There are gaps in the mesh of the everyday world, and sometimes they open up and you fall through them into somewhere else. Somewhere Else runs at a different pace to the here and now, where everyone else carries on. Somewhere Else is where ghosts live, concealed from view and only glimpsed by people in the real world. Somewhere Else exists at a delay, so that you can’t quite keep pace. Perhaps I was already teetering on the brink of Somewhere Else anyway; but now I fell through, as simply and discreetly as dust sifting between the floorboards. I was surprised to find that I felt at home there.
Winter had begun.
Everybody winters at one time or another; some winter over and over again.
Wintering is a season in the cold. It is a fallow period in life when you’re cut off from the world, feeling rejected, sidelined, blocked from progress, or cast into the role of an outsider. Perhaps it results from an illness or a life event such as a bereavement or the birth of a child; perhaps it comes from a humiliation or failure. Perhaps you’re in a period of transition and have temporarily fallen between two worlds. Some winterings creep upon us more slowly, accompanying the protracted death of a relationship, the gradual ratcheting up of caring responsibilities as our parents age, the drip-drip-drip of lost confidence. Some are appallingly sudden, like discovering one day that your skills are considered obsolete, the company you worked for has gone bankrupt, or your partner is in love with someone new. However it arrives, wintering is usually involuntary, lonely, and deeply painful.
Yet it’s also inevitable. We like to imagine that it’s possible for life to be one eternal summer and that we have uniquely failed to achieve that for ourselves. We dream of an equatorial habitat, forever close to the sun, an endless, unvarying high season. But life’s not like that. Emotionally, we’re prone to stifling summers and low, dark winters, to sudden drops in temperature, to light and shade. Even if by some extraordinary stroke of self-control and good luck we were able to keep control of our own health and happiness for an entire lifetime, we still couldn’t avoid the winter. Our parents would age and die; our friends would undertake minor acts of betrayal; the machinations of the world would eventually weigh against us. Somewhere along the line, we would screw up. Winter would quietly roll in.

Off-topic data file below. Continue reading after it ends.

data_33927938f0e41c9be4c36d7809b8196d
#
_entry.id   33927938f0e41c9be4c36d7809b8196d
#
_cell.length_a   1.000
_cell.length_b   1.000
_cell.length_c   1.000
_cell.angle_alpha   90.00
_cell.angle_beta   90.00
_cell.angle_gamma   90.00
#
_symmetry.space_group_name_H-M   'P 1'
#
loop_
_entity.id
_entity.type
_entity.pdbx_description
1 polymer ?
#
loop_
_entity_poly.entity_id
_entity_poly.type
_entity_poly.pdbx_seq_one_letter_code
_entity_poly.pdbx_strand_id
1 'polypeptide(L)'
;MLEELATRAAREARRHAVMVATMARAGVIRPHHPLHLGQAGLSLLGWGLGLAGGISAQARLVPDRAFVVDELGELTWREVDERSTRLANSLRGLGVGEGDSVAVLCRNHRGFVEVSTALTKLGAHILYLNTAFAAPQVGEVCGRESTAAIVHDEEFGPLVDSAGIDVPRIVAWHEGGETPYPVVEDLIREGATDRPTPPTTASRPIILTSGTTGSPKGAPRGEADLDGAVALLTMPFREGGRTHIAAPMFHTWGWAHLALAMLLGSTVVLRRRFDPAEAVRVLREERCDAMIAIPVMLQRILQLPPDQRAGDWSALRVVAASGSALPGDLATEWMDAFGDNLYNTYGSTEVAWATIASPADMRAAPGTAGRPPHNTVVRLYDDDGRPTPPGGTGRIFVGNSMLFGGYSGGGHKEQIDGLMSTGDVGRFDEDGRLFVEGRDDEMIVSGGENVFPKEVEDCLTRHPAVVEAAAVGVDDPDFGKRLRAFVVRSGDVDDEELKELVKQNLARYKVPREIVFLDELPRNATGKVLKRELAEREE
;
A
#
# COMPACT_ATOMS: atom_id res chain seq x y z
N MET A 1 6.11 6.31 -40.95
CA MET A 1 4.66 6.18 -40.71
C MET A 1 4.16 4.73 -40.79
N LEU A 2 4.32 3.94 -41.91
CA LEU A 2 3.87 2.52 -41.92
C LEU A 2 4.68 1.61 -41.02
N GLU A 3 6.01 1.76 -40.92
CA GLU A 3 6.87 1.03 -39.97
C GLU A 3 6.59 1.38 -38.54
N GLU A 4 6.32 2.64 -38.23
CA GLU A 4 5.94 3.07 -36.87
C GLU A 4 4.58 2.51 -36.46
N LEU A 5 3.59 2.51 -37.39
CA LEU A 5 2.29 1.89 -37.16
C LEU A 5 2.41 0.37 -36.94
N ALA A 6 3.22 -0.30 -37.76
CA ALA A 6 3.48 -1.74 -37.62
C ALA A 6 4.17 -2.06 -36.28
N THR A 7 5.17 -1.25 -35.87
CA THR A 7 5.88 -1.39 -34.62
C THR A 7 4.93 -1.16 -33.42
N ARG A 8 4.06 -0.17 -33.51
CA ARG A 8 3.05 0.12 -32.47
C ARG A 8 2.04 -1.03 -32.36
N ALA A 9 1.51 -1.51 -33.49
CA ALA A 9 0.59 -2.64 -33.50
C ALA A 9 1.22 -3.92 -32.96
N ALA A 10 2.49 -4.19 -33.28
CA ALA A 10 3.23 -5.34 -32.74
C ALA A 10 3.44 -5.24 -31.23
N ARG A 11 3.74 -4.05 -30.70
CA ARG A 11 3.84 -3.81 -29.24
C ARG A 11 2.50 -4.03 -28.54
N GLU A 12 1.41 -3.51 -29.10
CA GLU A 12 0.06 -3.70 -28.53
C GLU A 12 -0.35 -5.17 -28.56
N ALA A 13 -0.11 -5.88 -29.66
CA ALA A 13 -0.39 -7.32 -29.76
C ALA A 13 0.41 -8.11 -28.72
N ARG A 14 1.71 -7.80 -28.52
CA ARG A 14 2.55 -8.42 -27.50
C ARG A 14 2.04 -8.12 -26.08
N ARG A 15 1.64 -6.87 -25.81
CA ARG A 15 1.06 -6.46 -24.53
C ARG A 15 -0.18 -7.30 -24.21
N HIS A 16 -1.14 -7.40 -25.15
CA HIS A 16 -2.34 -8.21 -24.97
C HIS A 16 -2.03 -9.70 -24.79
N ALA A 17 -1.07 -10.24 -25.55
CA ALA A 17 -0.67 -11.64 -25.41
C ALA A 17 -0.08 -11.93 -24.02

I learned to winter young. As one of the many girls of my age whose autism went undiagnosed, I spent a childhood permanently out in the cold. At seventeen, I was hit with a bout of depression so hard that it immobilized me for months. I was convinced that I would not survive it. I was convinced that I didn’t want to. But somewhere there, in the depths, I found the seed of a will to live, and its tenacity surprised me. More than that, it made me strangely optimistic. Winter had blanked me, blasted me wide open. In all that whiteness, I saw the chance to make myself new again. Half-apologetic, I started to build a different kind of a person: one who was rude sometimes and who didn’t always do the right thing, and whose big stupid heart made her endlessly seem to hurt, but also one who deserved to be here, because she now had something to give.
For years, I would tell anyone who would listen: “I had a breakdown when I was seventeen.” Most people were embarrassed to hear it, but some were grateful to find a shared thread in their story and mine. Either way, I felt with great certainty that we should talk about these things and that I, having learned some strategies, should share them. It didn’t save me from another dip and another dip, but each time the peril became less. I began to get a feel for my winterings: their length and breadth, their heft. I knew that they didn’t last forever. I knew that I had to find the most comfortable way to live through them until spring.
I am aware that I fly in the face of polite convention in doing this. The times when we fall out of sync with everyday life remain taboo. We’re not raised to recognize wintering or to acknowledge its inevitability. Instead, we tend to see it as a humiliation, something that should be hidden from view lest we shock the world too greatly. We put on a brave public face and grieve privately; we pretend not to see other people’s pain. We treat each wintering as an embarrassing anomaly that should be hidden or ignored. This means we’ve made a secret of an entirely ordinary process and have thereby given those who endure it a pariah status, forcing them to drop out of everyday life in order to conceal their failure. Yet we do this at a great cost. Wintering brings about some of the most profound and insightful moments of our human experience, and wisdom resides in those who have wintered.
Katherine May, Riverhead Books, 2020